In the rural areas, roads are being frenetically constructed everywhere. I understand this is in line with the pledge of the governor to construct 15 kilometers of roads in each of the twenty seven local councils in the state in his first year in office. I moved around and saw that each local council I visited is benefitting from this noble but ambitious work plan that will go a long way in opening up the state and practically stemming the rural-urban drift in Imo State. I observed that the free education programme of the Rochas government is going so smoothly and it has indeed inflated the confidence in, enrolment and credibility of public schools in the state. I noticed that most of the private schools in the state are experiencing deep hemorrhage in enrolment as most of their students have withdrawn to enroll in the free public schools. I noticed that the governor has gone further to include the provision of school sandals, uniforms, books, meals and even emoluments to pupils of public schools in the state, which are very laudable attempts to restore confidence in a battered system that has opened the vista of exploitation by private profiteers that have invaded the education sector in recent times. I was gladdened by the design and impression for the new state schools the Rochas government is planning to build in each of the wards in the state.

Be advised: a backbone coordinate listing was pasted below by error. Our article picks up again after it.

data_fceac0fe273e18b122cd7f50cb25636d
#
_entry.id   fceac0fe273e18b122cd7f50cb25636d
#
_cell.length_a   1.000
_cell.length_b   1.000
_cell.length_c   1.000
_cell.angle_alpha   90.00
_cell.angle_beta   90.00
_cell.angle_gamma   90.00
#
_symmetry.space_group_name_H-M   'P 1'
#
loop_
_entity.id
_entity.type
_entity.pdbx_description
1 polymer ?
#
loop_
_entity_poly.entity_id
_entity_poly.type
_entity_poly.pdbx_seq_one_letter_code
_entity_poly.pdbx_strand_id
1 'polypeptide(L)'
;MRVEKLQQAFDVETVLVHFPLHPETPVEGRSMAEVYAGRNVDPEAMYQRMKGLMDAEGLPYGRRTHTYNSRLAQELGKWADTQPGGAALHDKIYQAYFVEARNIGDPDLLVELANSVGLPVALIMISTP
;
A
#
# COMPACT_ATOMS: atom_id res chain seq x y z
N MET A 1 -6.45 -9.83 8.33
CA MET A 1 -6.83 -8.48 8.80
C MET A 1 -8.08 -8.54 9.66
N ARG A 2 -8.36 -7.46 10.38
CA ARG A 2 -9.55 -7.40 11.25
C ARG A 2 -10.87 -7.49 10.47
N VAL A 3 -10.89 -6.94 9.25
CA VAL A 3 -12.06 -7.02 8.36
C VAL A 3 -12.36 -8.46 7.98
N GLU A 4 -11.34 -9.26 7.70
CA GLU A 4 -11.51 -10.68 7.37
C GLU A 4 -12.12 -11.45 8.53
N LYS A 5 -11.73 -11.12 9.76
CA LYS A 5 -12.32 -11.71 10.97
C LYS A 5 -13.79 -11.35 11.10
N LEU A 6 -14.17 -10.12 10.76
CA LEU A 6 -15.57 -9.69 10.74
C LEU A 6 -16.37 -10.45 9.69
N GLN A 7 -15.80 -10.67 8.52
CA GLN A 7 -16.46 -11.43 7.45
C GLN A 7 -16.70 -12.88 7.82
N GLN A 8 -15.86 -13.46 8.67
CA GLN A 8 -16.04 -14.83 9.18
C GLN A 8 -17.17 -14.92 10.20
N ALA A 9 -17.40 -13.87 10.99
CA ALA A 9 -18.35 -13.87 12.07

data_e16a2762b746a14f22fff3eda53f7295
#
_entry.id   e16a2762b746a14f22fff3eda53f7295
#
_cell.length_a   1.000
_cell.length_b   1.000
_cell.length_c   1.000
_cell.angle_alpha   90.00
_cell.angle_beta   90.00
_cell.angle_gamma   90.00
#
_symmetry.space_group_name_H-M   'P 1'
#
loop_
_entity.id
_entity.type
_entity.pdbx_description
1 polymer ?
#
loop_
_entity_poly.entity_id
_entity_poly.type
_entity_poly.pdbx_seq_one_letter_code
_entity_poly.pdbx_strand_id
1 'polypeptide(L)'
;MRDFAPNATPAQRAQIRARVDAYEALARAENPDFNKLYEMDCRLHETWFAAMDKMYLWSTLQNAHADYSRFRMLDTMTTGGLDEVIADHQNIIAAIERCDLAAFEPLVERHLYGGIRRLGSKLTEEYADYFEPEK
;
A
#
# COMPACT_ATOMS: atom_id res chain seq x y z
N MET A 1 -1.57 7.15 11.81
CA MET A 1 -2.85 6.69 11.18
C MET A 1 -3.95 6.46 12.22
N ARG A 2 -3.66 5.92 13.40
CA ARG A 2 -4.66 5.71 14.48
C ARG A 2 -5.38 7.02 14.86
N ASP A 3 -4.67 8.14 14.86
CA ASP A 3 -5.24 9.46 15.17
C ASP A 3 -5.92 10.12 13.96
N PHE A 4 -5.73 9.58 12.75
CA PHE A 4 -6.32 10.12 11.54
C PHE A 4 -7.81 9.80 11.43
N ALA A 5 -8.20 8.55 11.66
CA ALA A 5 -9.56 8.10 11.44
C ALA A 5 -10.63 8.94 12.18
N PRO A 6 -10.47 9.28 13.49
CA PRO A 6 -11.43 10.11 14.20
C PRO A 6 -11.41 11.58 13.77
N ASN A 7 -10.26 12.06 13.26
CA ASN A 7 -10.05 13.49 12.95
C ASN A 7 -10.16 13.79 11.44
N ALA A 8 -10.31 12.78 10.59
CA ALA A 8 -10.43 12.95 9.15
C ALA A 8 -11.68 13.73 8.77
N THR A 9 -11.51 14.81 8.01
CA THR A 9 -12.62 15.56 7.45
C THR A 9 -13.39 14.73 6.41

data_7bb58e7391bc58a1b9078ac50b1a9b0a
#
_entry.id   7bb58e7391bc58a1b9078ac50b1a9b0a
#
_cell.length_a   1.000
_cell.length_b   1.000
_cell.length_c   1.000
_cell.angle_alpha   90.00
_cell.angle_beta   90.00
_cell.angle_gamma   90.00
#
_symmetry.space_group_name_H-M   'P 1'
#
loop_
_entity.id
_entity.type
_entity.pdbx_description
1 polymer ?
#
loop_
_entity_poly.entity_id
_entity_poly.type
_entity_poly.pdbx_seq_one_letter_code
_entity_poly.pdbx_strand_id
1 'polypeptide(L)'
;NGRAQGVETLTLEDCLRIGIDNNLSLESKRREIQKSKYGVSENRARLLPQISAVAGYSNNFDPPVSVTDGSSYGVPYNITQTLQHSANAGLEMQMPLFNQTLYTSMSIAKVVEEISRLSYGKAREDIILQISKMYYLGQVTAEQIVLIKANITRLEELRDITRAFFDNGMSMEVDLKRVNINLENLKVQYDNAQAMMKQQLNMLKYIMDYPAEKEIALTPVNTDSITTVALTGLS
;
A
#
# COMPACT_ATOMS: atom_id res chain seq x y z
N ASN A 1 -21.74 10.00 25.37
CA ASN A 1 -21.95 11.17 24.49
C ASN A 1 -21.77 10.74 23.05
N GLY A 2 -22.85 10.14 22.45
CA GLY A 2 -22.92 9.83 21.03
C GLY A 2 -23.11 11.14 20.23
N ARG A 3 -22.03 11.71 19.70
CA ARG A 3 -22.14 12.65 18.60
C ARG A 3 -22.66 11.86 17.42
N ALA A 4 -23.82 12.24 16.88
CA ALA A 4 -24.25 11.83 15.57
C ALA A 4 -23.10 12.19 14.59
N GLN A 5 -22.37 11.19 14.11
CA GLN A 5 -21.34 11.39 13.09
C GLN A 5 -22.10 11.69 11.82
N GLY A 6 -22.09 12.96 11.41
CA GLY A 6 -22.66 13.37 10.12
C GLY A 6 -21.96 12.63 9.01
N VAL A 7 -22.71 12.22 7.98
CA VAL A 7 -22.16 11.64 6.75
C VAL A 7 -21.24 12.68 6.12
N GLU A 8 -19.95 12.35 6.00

There are so many other projects going on in Imo State and this has fuelled fresh fears in me as to whether the government is not taking so many projects at the same time. I hope it would not be weighed down by the sheer burden of the many projects it has taken up at once in so little a time it has been in power. But then, I cannot but speak of the high level of confidence the Rochas government has imbued on the people of the state and this is a critical factor in the government-governed relationship. He has been able to sow trust in what he has been able to do these past eight months and one hopes he does not deviate from this popular stretch. With good governance, Rochas has been able to seduce even his opponents and those that never bought into his very popular mandate. He is cutting the image of a governor that does it as he promises and this is a positive aspect that will stand him in good stead as he governs Imo.